Jun 12, 2018

China Claims Anti-Dumping against Brazilian Poultry Exports

Author: Michael Cordonnier/Soybean & Corn Advisor, Inc.

Poultry producers in southern Brazil now have another obstacle to overcome. After a disastrous truck driver strike that resulted in billions of loses, China has now decided to levy an antidumping tax of 18.8% to 38.4% on Brazilian poultry products depending on the company.

China started its alleged dumping investigation last August and they have concluded that Brazilian companies are selling their poultry products at below the cost of production. China had been charging a 10% tariff on Brazilian poultry and that will now increase to 18.8% for products from Seara, 20.8% for products from Aurora, 25.3% for products from BRF (the largest poultry exporter in Brazil and the world), and 38.4% for products from C. Vale.

The director of the Poultry Producers of Santa Catarina (Acav), Ricardo Gouvea, indicated that Brazil sells its poultry products for essentially the same price to everyone - more than 150 countries. The Brazilian Animal Protein Association (ABPA) agrees and in meetings with Chinese officials, the Brazilian officials reiterated that the dumping charge was false and they point to two import facts.

They feel the difference in the level of taxation depending on the company indicates that the real reason for the Chinese action is to simply reduce poultry imports. They also point out that some of the companies involved in the claim do not even export poultry to China.

If these taxes remain in place, the state of Santa Catarina, which is the second largest poultry exporter after Parana, appears to be the state most impacted. In the state of Santa Catarina, poultry is the number one export. Last year, poultry accounted for 23% of the state's ag exports and it represented an increase of 12.8% over the previous year.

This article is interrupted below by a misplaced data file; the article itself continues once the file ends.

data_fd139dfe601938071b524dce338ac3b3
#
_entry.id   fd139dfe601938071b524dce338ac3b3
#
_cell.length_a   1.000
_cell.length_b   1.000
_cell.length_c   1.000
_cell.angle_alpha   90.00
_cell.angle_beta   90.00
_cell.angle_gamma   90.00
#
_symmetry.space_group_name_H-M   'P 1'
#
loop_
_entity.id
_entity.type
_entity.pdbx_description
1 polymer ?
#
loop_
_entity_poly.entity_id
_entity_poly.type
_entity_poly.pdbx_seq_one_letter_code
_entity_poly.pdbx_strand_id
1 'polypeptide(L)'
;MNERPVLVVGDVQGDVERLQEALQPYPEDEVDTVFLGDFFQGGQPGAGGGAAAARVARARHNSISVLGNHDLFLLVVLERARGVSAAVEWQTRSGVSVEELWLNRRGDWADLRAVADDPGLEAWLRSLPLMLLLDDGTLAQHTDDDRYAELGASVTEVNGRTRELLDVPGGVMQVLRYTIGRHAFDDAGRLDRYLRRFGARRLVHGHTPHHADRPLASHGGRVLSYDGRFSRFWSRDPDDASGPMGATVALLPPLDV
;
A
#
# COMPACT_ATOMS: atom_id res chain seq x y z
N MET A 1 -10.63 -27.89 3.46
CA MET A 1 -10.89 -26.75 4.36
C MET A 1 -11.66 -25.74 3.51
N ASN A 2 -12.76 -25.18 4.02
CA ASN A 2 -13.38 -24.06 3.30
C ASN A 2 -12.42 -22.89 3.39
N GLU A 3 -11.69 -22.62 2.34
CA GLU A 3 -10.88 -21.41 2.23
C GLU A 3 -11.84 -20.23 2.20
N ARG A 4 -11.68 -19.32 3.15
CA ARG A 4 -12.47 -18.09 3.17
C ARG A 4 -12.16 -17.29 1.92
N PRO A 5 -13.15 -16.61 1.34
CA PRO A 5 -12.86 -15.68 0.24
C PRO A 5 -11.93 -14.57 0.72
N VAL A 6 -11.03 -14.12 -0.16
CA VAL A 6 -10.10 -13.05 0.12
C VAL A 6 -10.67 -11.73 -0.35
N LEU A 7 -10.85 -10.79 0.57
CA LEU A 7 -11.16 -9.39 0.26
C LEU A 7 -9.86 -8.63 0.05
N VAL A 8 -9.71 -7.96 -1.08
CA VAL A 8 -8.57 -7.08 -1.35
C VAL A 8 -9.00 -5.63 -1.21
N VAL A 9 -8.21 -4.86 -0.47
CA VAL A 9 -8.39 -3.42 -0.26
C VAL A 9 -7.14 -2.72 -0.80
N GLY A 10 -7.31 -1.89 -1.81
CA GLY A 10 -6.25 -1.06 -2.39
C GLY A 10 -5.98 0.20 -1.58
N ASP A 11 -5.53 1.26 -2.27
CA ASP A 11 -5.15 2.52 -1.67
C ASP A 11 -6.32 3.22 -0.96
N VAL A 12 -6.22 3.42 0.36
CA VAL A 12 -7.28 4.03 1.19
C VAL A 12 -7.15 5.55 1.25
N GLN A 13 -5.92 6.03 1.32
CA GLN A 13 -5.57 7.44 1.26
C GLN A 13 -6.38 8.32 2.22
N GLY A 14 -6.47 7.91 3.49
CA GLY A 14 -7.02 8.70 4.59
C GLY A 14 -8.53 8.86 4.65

The Brazilian Animal Protein Association (ABPA) indicated that 9.2% of Brazil's poultry exports go to China and that 5% of the poultry market in China is Brazilian products. Last year, China imported 391,400 tons of Brazilian poultry products.

Thus far in 2018, the poultry sector in the state has been operating in the red. From January through May, poultry export receipts in Santa Catarina have declined 6.25%. In addition to the losses caused by the trucker strike, poultry producers have been paying higher prices for their feed ingredients namely corn and soybean meal.

Acav has urged the Brazilian government to quickly respond to the Chinese claim because the Brazilian meat sector is undergoing a "rough patch". They have recently confronted a poultry embargo from the European Union, there have been questions from Arab countries on how the chickens are killed, Russia has embargoed pork products from Brazil, and the sector is still calculating the losses from the recent truck driver strike.

ABPA and the Brazilian government prefers a negotiated settlement to the dispute instead of taking the dispute to the World Trade Association where Brazil has a recent history of successful outcomes.